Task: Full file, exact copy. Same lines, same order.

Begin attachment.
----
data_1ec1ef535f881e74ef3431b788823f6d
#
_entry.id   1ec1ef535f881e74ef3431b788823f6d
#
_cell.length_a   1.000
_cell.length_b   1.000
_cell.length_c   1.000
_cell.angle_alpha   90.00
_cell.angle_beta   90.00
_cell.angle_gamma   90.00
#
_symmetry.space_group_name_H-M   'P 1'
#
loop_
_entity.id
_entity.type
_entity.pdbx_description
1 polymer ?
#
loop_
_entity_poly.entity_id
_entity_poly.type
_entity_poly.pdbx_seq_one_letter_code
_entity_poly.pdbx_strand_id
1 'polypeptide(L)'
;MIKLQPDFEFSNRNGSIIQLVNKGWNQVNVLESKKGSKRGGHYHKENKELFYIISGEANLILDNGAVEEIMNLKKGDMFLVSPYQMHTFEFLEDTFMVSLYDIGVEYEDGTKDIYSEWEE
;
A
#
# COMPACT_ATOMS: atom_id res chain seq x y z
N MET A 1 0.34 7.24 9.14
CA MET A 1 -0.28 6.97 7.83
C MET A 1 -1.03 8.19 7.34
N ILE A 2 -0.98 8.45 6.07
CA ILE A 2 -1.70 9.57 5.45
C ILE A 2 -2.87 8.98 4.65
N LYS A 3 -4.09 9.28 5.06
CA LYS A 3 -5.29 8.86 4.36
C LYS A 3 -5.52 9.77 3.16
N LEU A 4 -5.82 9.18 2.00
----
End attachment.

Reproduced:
data_1ec1ef535f881e74ef3431b788823f6d
#
_entry.id   1ec1ef535f881e74ef3431b788823f6d
#
_cell.length_a   1.000
_cell.length_b   1.000
_cell.length_c   1.000
_cell.angle_alpha   90.00
_cell.angle_beta   90.00
_cell.angle_gamma   90.00
#
_symmetry.space_group_name_H-M   'P 1'
#
loop_
_entity.id
_entity.type
_entity.pdbx_description
1 polymer ?
#
loop_
_entity_poly.entity_id
_entity_poly.type
_entity_poly.pdbx_seq_one_letter_code
_entity_poly.pdbx_strand_id
1 'polypeptide(L)'
;MIKLQPDFEFSNRNGSIIQLVNKGWNQVNVLESKKGSKRGGHYHKENKELFYIISGEANLILDNGAVEEIMNLKKGDMFLVSPYQMHTFEFLEDTFMVSLYDIGVEYEDGTKDIYSEWEE
;
A
#
# COMPACT_ATOMS: atom_id res chain seq x y z
N MET A 1 0.34 7.24 9.14
CA MET A 1 -0.28 6.97 7.83
C MET A 1 -1.03 8.19 7.34
N ILE A 2 -0.98 8.45 6.07
CA ILE A 2 -1.70 9.57 5.45
C ILE A 2 -2.87 8.98 4.65
N LYS A 3 -4.09 9.28 5.06
CA LYS A 3 -5.29 8.86 4.36
C LYS A 3 -5.52 9.77 3.16
N LEU A 4 -5.82 9.18 2.00